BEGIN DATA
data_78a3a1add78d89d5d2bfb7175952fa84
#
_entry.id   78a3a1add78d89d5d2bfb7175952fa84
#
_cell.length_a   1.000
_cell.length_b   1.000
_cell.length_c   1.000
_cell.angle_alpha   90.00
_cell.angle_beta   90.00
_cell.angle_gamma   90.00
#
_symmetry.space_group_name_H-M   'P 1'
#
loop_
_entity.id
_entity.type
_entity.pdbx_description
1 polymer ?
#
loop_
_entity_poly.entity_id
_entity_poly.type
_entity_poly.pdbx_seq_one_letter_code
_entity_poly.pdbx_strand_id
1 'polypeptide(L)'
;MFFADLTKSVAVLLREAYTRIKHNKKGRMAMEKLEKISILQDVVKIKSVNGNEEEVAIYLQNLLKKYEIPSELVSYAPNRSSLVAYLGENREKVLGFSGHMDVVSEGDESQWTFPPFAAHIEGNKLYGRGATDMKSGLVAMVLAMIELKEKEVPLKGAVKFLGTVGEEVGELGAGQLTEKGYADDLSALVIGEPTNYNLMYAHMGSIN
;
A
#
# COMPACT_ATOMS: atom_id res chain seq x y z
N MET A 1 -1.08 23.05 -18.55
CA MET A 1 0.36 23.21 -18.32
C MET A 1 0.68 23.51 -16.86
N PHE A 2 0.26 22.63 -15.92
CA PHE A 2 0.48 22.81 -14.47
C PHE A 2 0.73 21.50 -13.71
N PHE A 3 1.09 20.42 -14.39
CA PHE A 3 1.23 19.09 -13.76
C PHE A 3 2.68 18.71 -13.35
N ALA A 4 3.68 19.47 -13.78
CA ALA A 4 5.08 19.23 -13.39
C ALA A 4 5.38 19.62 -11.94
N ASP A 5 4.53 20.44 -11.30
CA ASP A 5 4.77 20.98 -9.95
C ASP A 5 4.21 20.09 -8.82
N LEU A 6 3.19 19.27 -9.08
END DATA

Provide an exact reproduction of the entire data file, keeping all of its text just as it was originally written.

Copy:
data_78a3a1add78d89d5d2bfb7175952fa84
#
_entry.id   78a3a1add78d89d5d2bfb7175952fa84
#
_cell.length_a   1.000
_cell.length_b   1.000
_cell.length_c   1.000
_cell.angle_alpha   90.00
_cell.angle_beta   90.00
_cell.angle_gamma   90.00
#
_symmetry.space_group_name_H-M   'P 1'
#
loop_
_entity.id
_entity.type
_entity.pdbx_description
1 polymer ?
#
loop_
_entity_poly.entity_id
_entity_poly.type
_entity_poly.pdbx_seq_one_letter_code
_entity_poly.pdbx_strand_id
1 'polypeptide(L)'
;MFFADLTKSVAVLLREAYTRIKHNKKGRMAMEKLEKISILQDVVKIKSVNGNEEEVAIYLQNLLKKYEIPSELVSYAPNRSSLVAYLGENREKVLGFSGHMDVVSEGDESQWTFPPFAAHIEGNKLYGRGATDMKSGLVAMVLAMIELKEKEVPLKGAVKFLGTVGEEVGELGAGQLTEKGYADDLSALVIGEPTNYNLMYAHMGSIN
;
A
#
# COMPACT_ATOMS: atom_id res chain seq x y z
N MET A 1 -1.08 23.05 -18.55
CA MET A 1 0.36 23.21 -18.32
C MET A 1 0.68 23.51 -16.86
N PHE A 2 0.26 22.63 -15.92
CA PHE A 2 0.48 22.81 -14.47
C PHE A 2 0.73 21.50 -13.71
N PHE A 3 1.09 20.42 -14.39
CA PHE A 3 1.23 19.09 -13.76
C PHE A 3 2.68 18.71 -13.35
N ALA A 4 3.68 19.47 -13.78
CA ALA A 4 5.08 19.23 -13.39
C ALA A 4 5.38 19.62 -11.94
N ASP A 5 4.53 20.44 -11.30
CA ASP A 5 4.77 20.98 -9.95
C ASP A 5 4.21 20.09 -8.82
N LEU A 6 3.19 19.27 -9.08